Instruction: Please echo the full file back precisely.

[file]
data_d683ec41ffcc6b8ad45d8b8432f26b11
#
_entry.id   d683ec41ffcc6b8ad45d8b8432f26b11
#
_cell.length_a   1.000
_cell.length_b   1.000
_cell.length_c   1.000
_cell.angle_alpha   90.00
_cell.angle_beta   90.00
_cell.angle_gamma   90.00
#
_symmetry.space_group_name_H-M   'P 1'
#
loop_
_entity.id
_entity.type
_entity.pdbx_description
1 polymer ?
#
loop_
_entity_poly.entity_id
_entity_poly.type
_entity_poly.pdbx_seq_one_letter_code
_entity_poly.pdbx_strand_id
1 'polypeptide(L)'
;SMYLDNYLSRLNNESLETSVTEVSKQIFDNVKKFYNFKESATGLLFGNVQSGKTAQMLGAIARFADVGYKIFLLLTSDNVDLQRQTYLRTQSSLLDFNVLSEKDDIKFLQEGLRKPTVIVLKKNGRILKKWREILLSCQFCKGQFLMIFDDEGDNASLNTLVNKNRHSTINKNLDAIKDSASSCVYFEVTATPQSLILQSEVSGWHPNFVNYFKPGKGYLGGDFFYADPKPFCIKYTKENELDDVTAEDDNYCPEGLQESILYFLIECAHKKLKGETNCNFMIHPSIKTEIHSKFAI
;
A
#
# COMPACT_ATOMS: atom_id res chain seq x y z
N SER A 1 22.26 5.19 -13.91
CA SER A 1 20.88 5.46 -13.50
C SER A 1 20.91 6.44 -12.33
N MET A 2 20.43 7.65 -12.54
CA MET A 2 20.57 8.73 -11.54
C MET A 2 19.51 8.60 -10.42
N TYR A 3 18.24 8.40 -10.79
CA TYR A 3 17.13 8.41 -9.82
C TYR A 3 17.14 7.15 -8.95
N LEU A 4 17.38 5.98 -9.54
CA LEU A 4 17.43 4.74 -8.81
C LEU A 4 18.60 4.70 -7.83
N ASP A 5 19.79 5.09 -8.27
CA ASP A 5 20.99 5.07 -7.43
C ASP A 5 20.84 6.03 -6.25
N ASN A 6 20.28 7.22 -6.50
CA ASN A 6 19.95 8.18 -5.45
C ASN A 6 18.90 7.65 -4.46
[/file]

data_d683ec41ffcc6b8ad45d8b8432f26b11
#
_entry.id   d683ec41ffcc6b8ad45d8b8432f26b11
#
_cell.length_a   1.000
_cell.length_b   1.000
_cell.length_c   1.000
_cell.angle_alpha   90.00
_cell.angle_beta   90.00
_cell.angle_gamma   90.00
#
_symmetry.space_group_name_H-M   'P 1'
#
loop_
_entity.id
_entity.type
_entity.pdbx_description
1 polymer ?
#
loop_
_entity_poly.entity_id
_entity_poly.type
_entity_poly.pdbx_seq_one_letter_code
_entity_poly.pdbx_strand_id
1 'polypeptide(L)'
;SMYLDNYLSRLNNESLETSVTEVSKQIFDNVKKFYNFKESATGLLFGNVQSGKTAQMLGAIARFADVGYKIFLLLTSDNVDLQRQTYLRTQSSLLDFNVLSEKDDIKFLQEGLRKPTVIVLKKNGRILKKWREILLSCQFCKGQFLMIFDDEGDNASLNTLVNKNRHSTINKNLDAIKDSASSCVYFEVTATPQSLILQSEVSGWHPNFVNYFKPGKGYLGGDFFYADPKPFCIKYTKENELDDVTAEDDNYCPEGLQESILYFLIECAHKKLKGETNCNFMIHPSIKTEIHSKFAI
;
A
#
# COMPACT_ATOMS: atom_id res chain seq x y z
N SER A 1 22.26 5.19 -13.91
CA SER A 1 20.88 5.46 -13.50
C SER A 1 20.91 6.44 -12.33
N MET A 2 20.43 7.65 -12.54
CA MET A 2 20.57 8.73 -11.54
C MET A 2 19.51 8.60 -10.42
N TYR A 3 18.24 8.40 -10.79
CA TYR A 3 17.13 8.41 -9.82
C TYR A 3 17.14 7.15 -8.95
N LEU A 4 17.38 5.98 -9.54
CA LEU A 4 17.43 4.74 -8.81
C LEU A 4 18.60 4.70 -7.83
N ASP A 5 19.79 5.09 -8.27
CA ASP A 5 20.99 5.07 -7.43
C ASP A 5 20.84 6.03 -6.25
N ASN A 6 20.28 7.22 -6.50
CA ASN A 6 19.95 8.18 -5.45
C ASN A 6 18.90 7.65 -4.46